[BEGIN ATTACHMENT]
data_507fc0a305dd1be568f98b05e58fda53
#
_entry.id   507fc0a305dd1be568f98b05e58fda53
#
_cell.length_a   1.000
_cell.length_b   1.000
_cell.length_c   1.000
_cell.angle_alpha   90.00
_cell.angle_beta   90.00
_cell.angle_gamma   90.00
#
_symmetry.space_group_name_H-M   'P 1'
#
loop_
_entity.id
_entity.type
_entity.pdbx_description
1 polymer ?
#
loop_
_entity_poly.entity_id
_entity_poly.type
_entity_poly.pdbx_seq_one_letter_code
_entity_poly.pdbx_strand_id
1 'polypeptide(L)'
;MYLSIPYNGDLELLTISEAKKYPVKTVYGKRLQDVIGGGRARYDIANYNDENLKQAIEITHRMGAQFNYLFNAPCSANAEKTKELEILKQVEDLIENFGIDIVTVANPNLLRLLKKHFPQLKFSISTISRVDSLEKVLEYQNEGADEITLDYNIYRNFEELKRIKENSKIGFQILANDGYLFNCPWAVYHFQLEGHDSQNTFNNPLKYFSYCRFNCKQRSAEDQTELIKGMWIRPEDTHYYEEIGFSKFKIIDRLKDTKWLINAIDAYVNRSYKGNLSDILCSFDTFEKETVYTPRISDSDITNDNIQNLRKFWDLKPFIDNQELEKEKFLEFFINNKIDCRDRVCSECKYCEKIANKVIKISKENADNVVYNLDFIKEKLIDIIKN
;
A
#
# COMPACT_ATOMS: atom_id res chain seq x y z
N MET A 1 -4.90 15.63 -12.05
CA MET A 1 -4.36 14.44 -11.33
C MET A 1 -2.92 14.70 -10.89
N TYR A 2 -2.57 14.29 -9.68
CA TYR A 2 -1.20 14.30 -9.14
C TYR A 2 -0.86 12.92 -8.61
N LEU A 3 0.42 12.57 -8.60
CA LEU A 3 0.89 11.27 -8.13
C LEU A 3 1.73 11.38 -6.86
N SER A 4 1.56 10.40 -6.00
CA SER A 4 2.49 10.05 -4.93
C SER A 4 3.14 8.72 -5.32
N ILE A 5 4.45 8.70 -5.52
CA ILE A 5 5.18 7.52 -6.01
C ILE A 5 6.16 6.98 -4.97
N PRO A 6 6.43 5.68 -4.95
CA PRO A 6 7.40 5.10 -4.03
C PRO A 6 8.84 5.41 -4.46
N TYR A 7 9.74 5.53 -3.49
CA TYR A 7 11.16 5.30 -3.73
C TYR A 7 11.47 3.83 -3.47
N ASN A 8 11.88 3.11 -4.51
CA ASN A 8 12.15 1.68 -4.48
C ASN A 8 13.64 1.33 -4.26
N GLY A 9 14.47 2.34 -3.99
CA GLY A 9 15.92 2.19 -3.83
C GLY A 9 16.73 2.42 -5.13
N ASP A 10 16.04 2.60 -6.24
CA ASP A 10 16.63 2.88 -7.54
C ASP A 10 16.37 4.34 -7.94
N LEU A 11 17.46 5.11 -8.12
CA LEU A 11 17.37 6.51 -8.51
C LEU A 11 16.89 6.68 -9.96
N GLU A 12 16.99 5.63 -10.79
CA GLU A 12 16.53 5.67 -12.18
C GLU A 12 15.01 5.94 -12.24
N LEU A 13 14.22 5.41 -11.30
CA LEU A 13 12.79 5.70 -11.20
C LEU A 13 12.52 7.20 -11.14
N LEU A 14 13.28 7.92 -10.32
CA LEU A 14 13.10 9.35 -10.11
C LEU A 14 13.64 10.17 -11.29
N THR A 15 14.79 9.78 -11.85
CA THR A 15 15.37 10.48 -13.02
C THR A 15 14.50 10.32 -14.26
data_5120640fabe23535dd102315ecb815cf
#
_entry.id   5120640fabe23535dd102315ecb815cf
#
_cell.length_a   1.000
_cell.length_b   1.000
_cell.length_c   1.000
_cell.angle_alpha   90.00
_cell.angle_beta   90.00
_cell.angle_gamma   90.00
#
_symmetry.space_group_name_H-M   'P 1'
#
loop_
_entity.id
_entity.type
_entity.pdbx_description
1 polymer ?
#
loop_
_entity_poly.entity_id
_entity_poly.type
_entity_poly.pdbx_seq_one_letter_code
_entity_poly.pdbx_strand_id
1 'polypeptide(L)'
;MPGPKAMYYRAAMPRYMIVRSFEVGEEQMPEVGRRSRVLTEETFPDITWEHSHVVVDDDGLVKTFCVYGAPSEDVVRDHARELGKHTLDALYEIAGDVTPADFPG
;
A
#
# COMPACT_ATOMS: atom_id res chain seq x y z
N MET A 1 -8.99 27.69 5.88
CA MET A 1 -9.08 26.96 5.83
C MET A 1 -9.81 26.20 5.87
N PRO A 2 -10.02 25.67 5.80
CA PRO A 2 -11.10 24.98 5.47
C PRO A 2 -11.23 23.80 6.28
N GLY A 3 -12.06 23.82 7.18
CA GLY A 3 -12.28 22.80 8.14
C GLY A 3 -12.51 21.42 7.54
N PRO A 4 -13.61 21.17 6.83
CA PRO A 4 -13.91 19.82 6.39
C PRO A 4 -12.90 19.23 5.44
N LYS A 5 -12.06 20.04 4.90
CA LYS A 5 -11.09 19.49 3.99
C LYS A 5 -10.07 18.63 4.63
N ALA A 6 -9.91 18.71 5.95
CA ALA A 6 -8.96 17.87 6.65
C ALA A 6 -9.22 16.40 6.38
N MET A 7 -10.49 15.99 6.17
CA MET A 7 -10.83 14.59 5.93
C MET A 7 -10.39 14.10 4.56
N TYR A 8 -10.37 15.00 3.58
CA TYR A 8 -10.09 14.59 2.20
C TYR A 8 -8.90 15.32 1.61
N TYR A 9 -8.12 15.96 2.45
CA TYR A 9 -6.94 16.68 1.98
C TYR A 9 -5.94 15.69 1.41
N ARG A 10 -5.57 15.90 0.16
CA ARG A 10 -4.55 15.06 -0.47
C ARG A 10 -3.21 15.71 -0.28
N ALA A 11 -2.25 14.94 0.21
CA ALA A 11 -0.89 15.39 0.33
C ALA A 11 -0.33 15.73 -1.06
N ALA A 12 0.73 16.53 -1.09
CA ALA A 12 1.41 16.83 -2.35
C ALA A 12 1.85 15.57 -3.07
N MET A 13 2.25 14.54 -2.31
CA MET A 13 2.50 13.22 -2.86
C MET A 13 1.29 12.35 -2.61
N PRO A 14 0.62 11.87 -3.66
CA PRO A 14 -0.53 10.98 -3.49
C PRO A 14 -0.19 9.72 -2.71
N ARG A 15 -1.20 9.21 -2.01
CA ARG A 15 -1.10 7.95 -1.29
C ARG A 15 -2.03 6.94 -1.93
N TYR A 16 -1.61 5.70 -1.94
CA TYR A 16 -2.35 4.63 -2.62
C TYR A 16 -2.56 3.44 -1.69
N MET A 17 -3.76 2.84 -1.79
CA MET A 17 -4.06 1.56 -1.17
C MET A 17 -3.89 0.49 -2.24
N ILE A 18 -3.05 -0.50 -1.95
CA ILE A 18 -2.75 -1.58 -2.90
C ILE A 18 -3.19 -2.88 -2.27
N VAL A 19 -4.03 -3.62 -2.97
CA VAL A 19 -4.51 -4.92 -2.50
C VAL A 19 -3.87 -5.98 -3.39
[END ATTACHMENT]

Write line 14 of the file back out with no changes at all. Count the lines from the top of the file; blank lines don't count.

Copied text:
loop_